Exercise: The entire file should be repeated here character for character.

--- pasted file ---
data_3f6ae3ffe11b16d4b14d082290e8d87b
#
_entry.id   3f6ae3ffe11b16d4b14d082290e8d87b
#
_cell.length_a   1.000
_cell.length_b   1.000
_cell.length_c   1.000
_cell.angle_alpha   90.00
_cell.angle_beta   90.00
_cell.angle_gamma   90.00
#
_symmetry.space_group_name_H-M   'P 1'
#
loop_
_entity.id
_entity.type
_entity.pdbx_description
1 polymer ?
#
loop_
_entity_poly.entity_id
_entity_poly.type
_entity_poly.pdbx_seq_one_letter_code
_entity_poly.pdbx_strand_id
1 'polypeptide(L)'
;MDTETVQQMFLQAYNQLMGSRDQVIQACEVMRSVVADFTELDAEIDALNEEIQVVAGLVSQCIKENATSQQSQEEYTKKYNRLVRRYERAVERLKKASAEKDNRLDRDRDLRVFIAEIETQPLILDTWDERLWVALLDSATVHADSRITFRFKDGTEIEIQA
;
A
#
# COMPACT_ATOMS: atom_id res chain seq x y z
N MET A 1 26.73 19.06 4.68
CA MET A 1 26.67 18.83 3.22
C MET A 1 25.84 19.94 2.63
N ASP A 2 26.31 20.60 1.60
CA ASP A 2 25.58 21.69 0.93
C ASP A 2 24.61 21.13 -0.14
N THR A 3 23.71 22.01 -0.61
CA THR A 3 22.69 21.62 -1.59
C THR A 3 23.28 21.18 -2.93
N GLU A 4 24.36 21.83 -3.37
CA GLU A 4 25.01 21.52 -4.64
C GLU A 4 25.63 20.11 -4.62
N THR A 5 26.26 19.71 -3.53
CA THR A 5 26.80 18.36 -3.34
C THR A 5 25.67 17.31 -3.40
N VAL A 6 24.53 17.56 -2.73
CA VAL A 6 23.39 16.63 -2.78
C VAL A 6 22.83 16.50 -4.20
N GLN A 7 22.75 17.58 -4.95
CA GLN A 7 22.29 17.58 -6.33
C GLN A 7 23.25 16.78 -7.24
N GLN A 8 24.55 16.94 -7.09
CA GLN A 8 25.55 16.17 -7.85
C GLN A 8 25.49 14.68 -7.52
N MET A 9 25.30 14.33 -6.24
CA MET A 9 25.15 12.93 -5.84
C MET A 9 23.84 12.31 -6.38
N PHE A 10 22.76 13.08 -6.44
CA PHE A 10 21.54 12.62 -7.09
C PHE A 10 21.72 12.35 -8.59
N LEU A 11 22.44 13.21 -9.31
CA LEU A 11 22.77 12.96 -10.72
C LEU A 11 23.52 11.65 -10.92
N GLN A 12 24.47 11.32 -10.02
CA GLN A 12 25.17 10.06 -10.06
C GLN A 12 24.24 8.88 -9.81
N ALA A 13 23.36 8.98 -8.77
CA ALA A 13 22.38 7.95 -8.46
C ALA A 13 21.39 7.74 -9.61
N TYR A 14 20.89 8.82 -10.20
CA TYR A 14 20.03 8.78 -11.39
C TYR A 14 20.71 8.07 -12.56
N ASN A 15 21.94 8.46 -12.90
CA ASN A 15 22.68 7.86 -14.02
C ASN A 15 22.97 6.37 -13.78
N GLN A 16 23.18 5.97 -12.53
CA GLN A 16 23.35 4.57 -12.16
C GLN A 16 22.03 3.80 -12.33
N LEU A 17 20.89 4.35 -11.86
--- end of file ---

data_3f6ae3ffe11b16d4b14d082290e8d87b
#
_entry.id   3f6ae3ffe11b16d4b14d082290e8d87b
#
_cell.length_a   1.000
_cell.length_b   1.000
_cell.length_c   1.000
_cell.angle_alpha   90.00
_cell.angle_beta   90.00
_cell.angle_gamma   90.00
#
_symmetry.space_group_name_H-M   'P 1'
#
loop_
_entity.id
_entity.type
_entity.pdbx_description
1 polymer ?
#
loop_
_entity_poly.entity_id
_entity_poly.type
_entity_poly.pdbx_seq_one_letter_code
_entity_poly.pdbx_strand_id
1 'polypeptide(L)'
;MDTETVQQMFLQAYNQLMGSRDQVIQACEVMRSVVADFTELDAEIDALNEEIQVVAGLVSQCIKENATSQQSQEEYTKKYNRLVRRYERAVERLKKASAEKDNRLDRDRDLRVFIAEIETQPLILDTWDERLWVALLDSATVHADSRITFRFKDGTEIEIQA
;
A
#
# COMPACT_ATOMS: atom_id res chain seq x y z
N MET A 1 26.73 19.06 4.68
CA MET A 1 26.67 18.83 3.22
C MET A 1 25.84 19.94 2.63
N ASP A 2 26.31 20.60 1.60
CA ASP A 2 25.58 21.69 0.93
C ASP A 2 24.61 21.13 -0.14
N THR A 3 23.71 22.01 -0.61
CA THR A 3 22.69 21.62 -1.59
C THR A 3 23.28 21.18 -2.93
N GLU A 4 24.36 21.83 -3.37
CA GLU A 4 25.01 21.52 -4.64
C GLU A 4 25.63 20.11 -4.62
N THR A 5 26.26 19.71 -3.53
CA THR A 5 26.80 18.36 -3.34
C THR A 5 25.67 17.31 -3.40
N VAL A 6 24.53 17.56 -2.73
CA VAL A 6 23.39 16.63 -2.78
C VAL A 6 22.83 16.50 -4.20
N GLN A 7 22.75 17.58 -4.95
CA GLN A 7 22.29 17.58 -6.33
C GLN A 7 23.25 16.78 -7.24
N GLN A 8 24.55 16.94 -7.09
CA GLN A 8 25.55 16.17 -7.85
C GLN A 8 25.49 14.68 -7.52
N MET A 9 25.30 14.33 -6.24
CA MET A 9 25.15 12.93 -5.84
C MET A 9 23.84 12.31 -6.38
N PHE A 10 22.76 13.08 -6.44
CA PHE A 10 21.54 12.62 -7.09
C PHE A 10 21.72 12.35 -8.59
N LEU A 11 22.44 13.21 -9.31
CA LEU A 11 22.77 12.96 -10.72
C LEU A 11 23.52 11.65 -10.92
N GLN A 12 24.47 11.32 -10.02
CA GLN A 12 25.17 10.06 -10.06
C GLN A 12 24.24 8.88 -9.81
N ALA A 13 23.36 8.98 -8.77
CA ALA A 13 22.38 7.95 -8.46
C ALA A 13 21.39 7.74 -9.61
N TYR A 14 20.89 8.82 -10.20
CA TYR A 14 20.03 8.78 -11.39
C TYR A 14 20.71 8.07 -12.56
N ASN A 15 21.94 8.46 -12.90
CA ASN A 15 22.68 7.86 -14.02
C ASN A 15 22.97 6.37 -13.78
N GLN A 16 23.18 5.97 -12.53
CA GLN A 16 23.35 4.57 -12.16
C GLN A 16 22.03 3.80 -12.33
N LEU A 17 20.89 4.35 -11.86